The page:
TOMS is a for-profit organization that is centered on giving to those in need. The company sells shoes in various retail locations and online. For every pair of shoes sold to a customer, TOMS gives a pair to a child in need of footwear. According to the TOMS website, Blake Mycoskie began the business in 2006. The company refers to its business practice as a “One for One mission.” This company would be seen by R. Edward Freeman as complying with the “Stakeholder theory” because it rejects the Separation Thesis, since the company’s business and morals are linked together.
Furthermore, TOMS portrays the four principles of stakeholder capitalism that Freeman outlines in his article. First of all, the company exhibits The Principle of Stakeholder Cooperation through its ability to meet the needs of less fortunate children—the need for footwear—as well as the needs and desires of its employees—for example, in the form of wages. There is also evidence of The Principle of Complexity within the company, because TOMS is a perfect example of a business with stakeholders that are not solely focused on increasing profits, but on helping individuals in need as well. There is a balance of values within the company. The Principle of Continuous Creation is also apparent in TOMS because the company consists of a group of people working together to expand on their ideas and create more value. For example, more recently TOMS began TOMS Eyewear—a new branch of the business in which for every pair of glasses that a customer purchases, a pair is donated to a person in need of glasses. Lastly, TOMS portrays The Principle of Emergent Competition because the company competes freely and focuses on its unique business mission.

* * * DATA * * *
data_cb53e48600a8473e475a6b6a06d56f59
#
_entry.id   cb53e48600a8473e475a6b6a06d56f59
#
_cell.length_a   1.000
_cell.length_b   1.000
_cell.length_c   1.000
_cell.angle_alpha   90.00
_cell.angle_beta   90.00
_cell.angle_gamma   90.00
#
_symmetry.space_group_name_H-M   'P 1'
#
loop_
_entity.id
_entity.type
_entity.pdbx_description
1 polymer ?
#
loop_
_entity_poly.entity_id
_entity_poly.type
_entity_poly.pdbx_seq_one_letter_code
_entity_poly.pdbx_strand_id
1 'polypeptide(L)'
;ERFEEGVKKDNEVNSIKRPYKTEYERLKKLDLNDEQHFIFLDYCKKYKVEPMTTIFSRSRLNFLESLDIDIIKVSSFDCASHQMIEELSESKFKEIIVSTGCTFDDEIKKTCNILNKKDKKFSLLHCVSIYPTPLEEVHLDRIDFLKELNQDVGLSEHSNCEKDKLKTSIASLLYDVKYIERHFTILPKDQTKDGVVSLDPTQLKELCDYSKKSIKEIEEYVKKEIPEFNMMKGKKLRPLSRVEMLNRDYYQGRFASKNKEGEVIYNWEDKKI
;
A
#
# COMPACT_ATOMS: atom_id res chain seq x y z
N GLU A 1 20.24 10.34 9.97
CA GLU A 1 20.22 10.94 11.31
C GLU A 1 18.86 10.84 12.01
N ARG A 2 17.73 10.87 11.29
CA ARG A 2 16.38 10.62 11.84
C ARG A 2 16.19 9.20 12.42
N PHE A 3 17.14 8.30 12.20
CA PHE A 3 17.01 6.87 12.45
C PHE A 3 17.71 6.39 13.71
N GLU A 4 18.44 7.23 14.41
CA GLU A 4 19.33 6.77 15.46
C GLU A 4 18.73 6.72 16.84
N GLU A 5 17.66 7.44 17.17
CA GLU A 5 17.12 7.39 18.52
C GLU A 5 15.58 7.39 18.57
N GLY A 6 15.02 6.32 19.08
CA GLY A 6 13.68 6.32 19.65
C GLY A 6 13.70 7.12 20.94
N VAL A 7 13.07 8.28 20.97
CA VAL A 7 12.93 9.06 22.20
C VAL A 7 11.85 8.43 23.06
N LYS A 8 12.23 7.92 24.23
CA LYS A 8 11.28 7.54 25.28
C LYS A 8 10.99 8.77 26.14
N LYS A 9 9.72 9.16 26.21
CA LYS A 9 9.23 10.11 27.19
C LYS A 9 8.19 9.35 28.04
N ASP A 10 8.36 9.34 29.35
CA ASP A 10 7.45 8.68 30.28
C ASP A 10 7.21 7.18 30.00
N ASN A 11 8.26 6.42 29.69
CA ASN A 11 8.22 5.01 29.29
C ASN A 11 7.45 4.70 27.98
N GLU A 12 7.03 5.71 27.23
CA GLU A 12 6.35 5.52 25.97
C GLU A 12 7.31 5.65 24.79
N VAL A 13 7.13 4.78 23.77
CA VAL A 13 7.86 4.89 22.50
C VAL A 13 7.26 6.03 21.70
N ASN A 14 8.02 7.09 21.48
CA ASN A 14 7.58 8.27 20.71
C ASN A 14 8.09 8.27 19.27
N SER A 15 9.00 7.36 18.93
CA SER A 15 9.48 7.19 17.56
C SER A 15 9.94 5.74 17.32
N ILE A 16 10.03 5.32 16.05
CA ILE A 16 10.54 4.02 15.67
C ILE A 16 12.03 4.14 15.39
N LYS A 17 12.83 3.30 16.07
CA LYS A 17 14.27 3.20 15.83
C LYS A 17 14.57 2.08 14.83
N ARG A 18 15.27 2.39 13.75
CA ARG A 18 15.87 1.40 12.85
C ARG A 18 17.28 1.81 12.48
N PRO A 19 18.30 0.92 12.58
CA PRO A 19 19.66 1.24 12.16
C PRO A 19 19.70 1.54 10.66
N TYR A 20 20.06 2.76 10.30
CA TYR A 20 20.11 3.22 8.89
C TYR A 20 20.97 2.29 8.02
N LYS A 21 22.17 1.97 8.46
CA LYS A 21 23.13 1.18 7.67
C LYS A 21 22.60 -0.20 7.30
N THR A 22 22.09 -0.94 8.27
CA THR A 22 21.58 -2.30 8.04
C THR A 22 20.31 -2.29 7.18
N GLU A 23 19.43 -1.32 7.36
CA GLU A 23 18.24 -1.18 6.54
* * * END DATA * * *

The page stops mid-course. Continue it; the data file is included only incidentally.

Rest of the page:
TOMS is an example of stakeholder—not shareholder—managing. All of the stakeholders involved in the business process play a role in the company’s success. As a result, this company would be an appropriate example of “Business Ethics at the Millennium.”